BY RUTH JOYNTON, Nonfiction Editor
Very little was known about Iranian immigrant experiences to America before Nahid Rachlin’s Foreignerhit bookstores in 1978. Considering this, it’s strange that Foreigner is not a story of coming to America, but going back to Iran. Sometimes the best way to see something clearly is to know what it is not: in this book, Feri, who has been in America for fourteen years, goes home and is finally able to explore the reasons for her leaving and staying away so long, while discovering from that distance what America lacks and her birthplace still offers.
It’s a small and quiet book, but rich. I once heard that novelists rely too much on the sense of sight, and not enough on other senses. Nahid Rachlin is an expert in all five: wrapping her readers in the aromas, sights, tastes, feel and noise of 1970s Tehran and Kashan. After spending so much time away from Iran, Feri finds herself a foreigner to both countries. Her acclimation to American culture was never complete, but she returns to Iran refusing at first to wear a chador, much to the chagrin of her family.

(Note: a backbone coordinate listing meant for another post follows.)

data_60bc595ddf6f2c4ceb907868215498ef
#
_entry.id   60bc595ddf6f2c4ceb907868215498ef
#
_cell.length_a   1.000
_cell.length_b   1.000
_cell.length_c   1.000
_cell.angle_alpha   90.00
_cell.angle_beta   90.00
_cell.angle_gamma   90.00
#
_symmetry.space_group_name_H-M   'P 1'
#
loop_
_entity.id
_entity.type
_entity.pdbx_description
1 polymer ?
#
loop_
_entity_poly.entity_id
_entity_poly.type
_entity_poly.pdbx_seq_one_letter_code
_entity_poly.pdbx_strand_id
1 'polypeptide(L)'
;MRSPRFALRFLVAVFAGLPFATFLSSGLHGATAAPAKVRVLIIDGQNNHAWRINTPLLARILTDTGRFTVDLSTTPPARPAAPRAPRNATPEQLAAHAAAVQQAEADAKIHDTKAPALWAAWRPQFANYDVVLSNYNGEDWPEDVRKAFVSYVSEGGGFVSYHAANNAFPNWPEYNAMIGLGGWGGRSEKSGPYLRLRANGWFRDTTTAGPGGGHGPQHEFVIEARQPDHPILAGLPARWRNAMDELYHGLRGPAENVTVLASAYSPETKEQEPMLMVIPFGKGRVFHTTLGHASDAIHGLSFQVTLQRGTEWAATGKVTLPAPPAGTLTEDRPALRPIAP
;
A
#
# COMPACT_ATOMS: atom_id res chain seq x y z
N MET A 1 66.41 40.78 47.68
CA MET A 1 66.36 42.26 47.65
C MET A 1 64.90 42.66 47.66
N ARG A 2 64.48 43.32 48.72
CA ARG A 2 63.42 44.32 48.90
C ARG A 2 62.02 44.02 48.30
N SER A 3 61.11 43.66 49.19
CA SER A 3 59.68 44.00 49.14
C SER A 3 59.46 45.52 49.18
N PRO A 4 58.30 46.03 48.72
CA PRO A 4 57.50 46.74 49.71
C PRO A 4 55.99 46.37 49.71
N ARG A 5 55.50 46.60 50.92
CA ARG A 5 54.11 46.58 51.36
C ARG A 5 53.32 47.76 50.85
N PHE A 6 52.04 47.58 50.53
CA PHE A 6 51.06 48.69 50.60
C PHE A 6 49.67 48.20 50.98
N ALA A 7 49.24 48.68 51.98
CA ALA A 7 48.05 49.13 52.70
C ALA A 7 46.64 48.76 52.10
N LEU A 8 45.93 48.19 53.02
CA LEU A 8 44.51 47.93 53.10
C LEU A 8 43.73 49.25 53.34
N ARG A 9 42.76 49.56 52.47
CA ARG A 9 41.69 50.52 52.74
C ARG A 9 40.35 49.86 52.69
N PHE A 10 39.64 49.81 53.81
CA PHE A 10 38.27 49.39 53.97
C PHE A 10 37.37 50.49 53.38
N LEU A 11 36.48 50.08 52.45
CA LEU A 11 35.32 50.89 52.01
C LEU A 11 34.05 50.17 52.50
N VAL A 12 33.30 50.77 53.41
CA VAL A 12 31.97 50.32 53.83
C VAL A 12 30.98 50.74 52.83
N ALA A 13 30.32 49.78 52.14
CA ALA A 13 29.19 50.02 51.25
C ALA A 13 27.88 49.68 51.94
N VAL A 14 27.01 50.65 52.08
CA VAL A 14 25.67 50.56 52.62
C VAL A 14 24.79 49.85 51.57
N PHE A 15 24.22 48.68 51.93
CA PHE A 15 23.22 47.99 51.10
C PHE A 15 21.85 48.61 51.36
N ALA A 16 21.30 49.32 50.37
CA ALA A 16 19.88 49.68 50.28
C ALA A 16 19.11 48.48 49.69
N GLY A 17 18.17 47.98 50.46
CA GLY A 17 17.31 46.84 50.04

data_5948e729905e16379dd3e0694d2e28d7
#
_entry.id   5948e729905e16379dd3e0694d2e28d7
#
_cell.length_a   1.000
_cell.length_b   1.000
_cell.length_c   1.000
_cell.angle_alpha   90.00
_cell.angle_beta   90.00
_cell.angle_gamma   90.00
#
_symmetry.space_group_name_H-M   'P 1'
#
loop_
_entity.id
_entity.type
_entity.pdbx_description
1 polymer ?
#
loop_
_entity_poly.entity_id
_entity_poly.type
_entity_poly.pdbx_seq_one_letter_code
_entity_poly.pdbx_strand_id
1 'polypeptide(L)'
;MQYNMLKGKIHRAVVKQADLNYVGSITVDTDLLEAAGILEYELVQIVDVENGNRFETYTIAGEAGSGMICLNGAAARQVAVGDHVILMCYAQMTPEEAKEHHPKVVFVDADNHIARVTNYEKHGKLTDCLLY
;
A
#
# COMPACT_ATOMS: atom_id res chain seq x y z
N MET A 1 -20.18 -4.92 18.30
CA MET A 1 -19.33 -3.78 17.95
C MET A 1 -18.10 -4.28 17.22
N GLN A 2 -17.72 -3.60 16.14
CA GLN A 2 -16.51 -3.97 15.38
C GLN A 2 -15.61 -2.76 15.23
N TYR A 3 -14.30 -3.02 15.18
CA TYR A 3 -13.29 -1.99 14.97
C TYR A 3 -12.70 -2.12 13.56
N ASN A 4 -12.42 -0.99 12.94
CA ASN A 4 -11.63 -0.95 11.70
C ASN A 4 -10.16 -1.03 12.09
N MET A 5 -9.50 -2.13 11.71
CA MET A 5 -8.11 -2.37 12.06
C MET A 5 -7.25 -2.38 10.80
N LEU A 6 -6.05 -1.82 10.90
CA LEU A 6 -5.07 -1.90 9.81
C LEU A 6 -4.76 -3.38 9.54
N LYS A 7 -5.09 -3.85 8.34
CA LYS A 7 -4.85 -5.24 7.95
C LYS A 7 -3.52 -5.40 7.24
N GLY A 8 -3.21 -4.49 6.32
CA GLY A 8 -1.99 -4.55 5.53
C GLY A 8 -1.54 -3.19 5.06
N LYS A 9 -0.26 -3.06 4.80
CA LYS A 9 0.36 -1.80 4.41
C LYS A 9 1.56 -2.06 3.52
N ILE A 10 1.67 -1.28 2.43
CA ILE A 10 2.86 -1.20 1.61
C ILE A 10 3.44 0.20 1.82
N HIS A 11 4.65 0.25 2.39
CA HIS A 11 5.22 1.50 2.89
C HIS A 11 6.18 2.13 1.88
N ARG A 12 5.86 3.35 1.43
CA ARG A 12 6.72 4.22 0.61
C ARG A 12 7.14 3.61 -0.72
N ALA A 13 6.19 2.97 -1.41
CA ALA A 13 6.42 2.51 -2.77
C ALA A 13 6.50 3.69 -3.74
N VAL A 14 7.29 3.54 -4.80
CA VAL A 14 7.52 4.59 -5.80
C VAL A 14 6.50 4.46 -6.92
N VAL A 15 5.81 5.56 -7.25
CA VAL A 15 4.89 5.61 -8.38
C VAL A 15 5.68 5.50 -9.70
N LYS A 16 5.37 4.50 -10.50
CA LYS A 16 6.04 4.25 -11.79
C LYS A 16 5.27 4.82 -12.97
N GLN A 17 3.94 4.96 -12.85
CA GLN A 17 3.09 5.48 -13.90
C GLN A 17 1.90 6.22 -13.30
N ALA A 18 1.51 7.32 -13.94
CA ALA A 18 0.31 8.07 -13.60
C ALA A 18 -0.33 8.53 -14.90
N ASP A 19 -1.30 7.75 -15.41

This is an excellent book to take along on a short trip, to read in three day’s time. I’m looking forward to reading more of Rachlin’s work. In about a month, on Oct. 22, she’ll be traveling to Purdue to give a reading, and I’ll have the opportunity to interview her during that visit.
She’s been called a pioneer of Iranian immigrant literature, but part of me wonders how she feels about that label: pioneer, so closely tied in this country with the American West, expansion, covered wagons, long treks ahead.
But then again, hasn’t she made a long trek herself? Isn’t she someone who settled in the unknown and made something of it?